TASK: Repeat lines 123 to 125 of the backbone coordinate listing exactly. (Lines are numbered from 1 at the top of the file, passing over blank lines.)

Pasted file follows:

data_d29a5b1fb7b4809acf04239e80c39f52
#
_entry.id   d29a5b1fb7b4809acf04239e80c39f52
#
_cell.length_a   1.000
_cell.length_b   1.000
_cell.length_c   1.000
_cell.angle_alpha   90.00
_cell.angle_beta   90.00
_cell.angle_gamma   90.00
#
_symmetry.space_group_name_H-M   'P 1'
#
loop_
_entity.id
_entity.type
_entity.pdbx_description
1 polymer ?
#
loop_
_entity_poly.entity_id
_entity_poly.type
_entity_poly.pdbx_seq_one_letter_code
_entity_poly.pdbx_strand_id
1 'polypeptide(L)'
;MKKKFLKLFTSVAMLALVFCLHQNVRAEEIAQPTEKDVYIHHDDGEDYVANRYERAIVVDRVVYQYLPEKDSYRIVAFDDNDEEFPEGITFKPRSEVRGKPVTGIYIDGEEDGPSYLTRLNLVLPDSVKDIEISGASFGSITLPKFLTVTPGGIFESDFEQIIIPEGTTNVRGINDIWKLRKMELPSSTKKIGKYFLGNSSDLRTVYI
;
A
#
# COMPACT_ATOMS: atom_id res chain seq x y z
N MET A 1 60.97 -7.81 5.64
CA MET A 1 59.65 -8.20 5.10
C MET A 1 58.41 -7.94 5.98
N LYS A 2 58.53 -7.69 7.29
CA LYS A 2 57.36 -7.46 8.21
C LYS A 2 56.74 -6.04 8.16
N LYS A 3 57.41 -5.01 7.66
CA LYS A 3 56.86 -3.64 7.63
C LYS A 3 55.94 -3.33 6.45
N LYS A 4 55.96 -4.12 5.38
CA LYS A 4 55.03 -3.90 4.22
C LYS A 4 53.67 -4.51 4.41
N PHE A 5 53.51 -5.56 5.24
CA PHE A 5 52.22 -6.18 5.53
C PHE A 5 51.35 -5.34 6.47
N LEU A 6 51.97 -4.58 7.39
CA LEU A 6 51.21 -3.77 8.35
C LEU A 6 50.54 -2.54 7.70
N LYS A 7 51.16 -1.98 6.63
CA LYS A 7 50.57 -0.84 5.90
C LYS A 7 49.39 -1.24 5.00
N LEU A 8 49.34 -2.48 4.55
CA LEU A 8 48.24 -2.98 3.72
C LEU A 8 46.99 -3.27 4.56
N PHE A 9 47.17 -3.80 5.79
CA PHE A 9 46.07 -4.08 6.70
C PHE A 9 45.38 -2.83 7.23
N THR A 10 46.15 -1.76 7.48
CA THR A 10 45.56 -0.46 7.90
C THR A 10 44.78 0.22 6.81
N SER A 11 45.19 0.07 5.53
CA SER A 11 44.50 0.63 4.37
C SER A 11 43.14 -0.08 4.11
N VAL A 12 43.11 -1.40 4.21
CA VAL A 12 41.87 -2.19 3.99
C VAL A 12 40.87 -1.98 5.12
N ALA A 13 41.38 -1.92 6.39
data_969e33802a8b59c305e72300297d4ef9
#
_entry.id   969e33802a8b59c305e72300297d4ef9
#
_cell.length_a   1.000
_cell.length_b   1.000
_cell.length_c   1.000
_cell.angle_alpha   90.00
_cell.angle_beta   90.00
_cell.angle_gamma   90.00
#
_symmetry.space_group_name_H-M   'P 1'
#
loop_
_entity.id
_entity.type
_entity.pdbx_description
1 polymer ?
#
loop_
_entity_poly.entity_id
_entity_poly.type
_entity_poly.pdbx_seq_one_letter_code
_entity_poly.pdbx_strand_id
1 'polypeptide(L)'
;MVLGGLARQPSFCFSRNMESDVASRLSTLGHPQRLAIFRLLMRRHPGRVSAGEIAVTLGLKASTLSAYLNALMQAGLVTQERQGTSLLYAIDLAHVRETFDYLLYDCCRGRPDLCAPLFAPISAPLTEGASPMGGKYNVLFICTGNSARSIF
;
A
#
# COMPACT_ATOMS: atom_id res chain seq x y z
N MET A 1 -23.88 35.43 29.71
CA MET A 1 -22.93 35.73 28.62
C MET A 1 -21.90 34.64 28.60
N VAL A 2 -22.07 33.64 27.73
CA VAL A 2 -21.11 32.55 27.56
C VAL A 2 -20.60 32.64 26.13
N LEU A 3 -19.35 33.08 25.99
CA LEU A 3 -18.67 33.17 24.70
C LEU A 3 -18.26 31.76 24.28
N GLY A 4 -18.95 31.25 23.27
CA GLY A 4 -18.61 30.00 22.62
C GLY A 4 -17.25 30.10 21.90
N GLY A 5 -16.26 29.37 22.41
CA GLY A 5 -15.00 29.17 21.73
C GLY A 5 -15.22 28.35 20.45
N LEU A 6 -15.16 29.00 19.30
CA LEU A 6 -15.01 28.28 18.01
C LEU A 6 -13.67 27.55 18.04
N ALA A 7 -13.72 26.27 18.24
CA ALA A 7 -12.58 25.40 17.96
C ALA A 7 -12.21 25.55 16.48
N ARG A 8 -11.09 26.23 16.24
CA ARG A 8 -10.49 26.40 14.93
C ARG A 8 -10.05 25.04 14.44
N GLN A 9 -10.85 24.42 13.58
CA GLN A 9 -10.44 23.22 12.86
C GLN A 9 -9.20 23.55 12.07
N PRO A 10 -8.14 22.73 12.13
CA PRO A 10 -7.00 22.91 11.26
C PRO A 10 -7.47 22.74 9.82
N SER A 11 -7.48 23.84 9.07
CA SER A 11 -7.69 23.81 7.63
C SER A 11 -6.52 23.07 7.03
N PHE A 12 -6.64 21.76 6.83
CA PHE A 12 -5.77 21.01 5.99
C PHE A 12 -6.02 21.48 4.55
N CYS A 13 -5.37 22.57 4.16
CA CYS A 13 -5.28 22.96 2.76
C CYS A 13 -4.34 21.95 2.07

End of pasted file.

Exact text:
CA GLN A 9 -10.44 23.22 12.86
C GLN A 9 -9.20 23.55 12.07
N PRO A 10 -8.14 22.73 12.13